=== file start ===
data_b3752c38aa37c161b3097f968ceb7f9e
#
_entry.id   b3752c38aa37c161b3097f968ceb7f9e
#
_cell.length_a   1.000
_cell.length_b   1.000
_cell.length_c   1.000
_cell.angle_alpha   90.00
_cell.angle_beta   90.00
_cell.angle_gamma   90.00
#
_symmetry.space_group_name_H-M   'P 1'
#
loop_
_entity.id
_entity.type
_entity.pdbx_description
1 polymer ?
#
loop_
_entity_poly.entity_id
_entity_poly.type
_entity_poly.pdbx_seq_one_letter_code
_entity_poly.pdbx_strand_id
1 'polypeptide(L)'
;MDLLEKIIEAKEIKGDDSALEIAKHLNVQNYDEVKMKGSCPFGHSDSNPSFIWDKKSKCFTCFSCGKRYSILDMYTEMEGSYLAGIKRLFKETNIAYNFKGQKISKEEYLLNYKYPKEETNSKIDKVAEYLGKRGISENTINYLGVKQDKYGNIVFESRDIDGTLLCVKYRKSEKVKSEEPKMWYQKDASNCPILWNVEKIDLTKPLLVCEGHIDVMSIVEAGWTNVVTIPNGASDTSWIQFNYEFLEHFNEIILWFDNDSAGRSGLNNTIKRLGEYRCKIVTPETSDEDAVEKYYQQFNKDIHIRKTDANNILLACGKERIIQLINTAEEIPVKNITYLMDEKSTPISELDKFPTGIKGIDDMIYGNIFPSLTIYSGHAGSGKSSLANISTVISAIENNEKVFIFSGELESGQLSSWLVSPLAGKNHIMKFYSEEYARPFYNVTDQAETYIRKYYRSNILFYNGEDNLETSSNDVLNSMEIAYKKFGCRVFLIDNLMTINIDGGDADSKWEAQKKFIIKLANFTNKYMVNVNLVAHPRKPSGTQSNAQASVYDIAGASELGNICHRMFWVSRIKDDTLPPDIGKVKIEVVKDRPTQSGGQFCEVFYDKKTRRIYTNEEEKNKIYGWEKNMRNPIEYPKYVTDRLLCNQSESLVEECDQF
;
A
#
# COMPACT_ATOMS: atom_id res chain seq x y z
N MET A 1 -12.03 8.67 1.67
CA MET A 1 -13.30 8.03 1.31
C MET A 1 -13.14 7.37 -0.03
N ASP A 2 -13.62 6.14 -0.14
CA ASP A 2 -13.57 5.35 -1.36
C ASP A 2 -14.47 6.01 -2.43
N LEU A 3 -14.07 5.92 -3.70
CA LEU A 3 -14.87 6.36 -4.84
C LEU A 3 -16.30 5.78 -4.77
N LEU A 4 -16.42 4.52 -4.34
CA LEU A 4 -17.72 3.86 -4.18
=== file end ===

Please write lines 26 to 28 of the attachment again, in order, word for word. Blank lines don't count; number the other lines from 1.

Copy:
;MDLLEKIIEAKEIKGDDSALEIAKHLNVQNYDEVKMKGSCPFGHSDSNPSFIWDKKSKCFTCFSCGKRYSILDMYTEMEGSYLAGIKRLFKETNIAYNFKGQKISKEEYLLNYKYPKEETNSKIDKVAEYLGKRGISENTINYLGVKQDKYGNIVFESRDIDGTLLCVKYRKSEKVKSEEPKMWYQKDASNCPILWNVEKIDLTKPLLVCEGHIDVMSIVEAGWTNVVTIPNGASDTSWIQFNYEFLEHFNEIILWFDNDSAGRSGLNNTIKRLGEYRCKIVTPETSDEDAVEKYYQQFNKDIHIRKTDANNILLACGKERIIQLINTAEEIPVKNITYLMDEKSTPISELDKFPTGIKGIDDMIYGNIFPSLTIYSGHAGSGKSSLANISTVISAIENNEKVFIFSGELESGQLSSWLVSPLAGKNHIMKFYSEEYARPFYNVTDQAETYIRKYYRSNILFYNGEDNLETSSNDVLNSMEIAYKKFGCRVFLIDNLMTINIDGGDADSKWEAQKKFIIKLANFTNKYMVNVNLVAHPRKPSGTQSNAQASVYDIAGASELGNICHRMFWVSRIKDDTLPPDIGKVKIEVVKDRPTQSGGQFCEVFYDKKTRRIYTNEEEKNKIYGWEKNMRNPIEYPKYVTDRLLCNQSESLVEECDQF
;
A